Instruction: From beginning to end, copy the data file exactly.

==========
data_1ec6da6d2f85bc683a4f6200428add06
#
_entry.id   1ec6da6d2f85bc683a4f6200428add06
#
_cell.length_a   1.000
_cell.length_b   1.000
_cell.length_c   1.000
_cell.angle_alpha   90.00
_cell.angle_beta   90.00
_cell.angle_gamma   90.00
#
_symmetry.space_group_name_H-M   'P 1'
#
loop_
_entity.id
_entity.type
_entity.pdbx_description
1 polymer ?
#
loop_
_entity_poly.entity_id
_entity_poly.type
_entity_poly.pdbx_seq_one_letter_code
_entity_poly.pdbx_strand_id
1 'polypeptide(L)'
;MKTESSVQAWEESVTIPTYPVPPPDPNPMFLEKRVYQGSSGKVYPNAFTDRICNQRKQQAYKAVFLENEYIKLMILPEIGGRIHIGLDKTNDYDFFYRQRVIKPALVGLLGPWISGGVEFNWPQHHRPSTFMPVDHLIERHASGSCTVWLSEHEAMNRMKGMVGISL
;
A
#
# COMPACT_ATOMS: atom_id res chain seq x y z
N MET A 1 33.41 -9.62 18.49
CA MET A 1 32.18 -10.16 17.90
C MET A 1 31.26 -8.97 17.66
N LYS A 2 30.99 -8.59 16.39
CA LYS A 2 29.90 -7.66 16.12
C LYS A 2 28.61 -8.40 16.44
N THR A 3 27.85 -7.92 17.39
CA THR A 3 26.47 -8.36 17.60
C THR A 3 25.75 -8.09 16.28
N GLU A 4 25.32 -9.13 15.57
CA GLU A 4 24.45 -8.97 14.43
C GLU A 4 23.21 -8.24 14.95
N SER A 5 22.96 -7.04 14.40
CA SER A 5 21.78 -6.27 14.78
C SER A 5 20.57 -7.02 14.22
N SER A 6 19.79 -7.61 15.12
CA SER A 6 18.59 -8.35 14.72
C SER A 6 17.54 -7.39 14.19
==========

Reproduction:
data_1ec6da6d2f85bc683a4f6200428add06
#
_entry.id   1ec6da6d2f85bc683a4f6200428add06
#
_cell.length_a   1.000
_cell.length_b   1.000
_cell.length_c   1.000
_cell.angle_alpha   90.00
_cell.angle_beta   90.00
_cell.angle_gamma   90.00
#
_symmetry.space_group_name_H-M   'P 1'
#
loop_
_entity.id
_entity.type
_entity.pdbx_description
1 polymer ?
#
loop_
_entity_poly.entity_id
_entity_poly.type
_entity_poly.pdbx_seq_one_letter_code
_entity_poly.pdbx_strand_id
1 'polypeptide(L)'
;MKTESSVQAWEESVTIPTYPVPPPDPNPMFLEKRVYQGSSGKVYPNAFTDRICNQRKQQAYKAVFLENEYIKLMILPEIGGRIHIGLDKTNDYDFFYRQRVIKPALVGLLGPWISGGVEFNWPQHHRPSTFMPVDHLIERHASGSCTVWLSEHEAMNRMKGMVGISL
;
A
#
# COMPACT_ATOMS: atom_id res chain seq x y z
N MET A 1 33.41 -9.62 18.49
CA MET A 1 32.18 -10.16 17.90
C MET A 1 31.26 -8.97 17.66
N LYS A 2 30.99 -8.59 16.39
CA LYS A 2 29.90 -7.66 16.12
C LYS A 2 28.61 -8.40 16.44
N THR A 3 27.85 -7.92 17.39
CA THR A 3 26.47 -8.36 17.60
C THR A 3 25.75 -8.09 16.28
N GLU A 4 25.32 -9.13 15.57
CA GLU A 4 24.45 -8.97 14.43
C GLU A 4 23.21 -8.24 14.95
N SER A 5 22.96 -7.04 14.40
CA SER A 5 21.78 -6.27 14.78
C SER A 5 20.57 -7.02 14.22
N SER A 6 19.79 -7.61 15.12
CA SER A 6 18.59 -8.35 14.72
C SER A 6 17.54 -7.39 14.19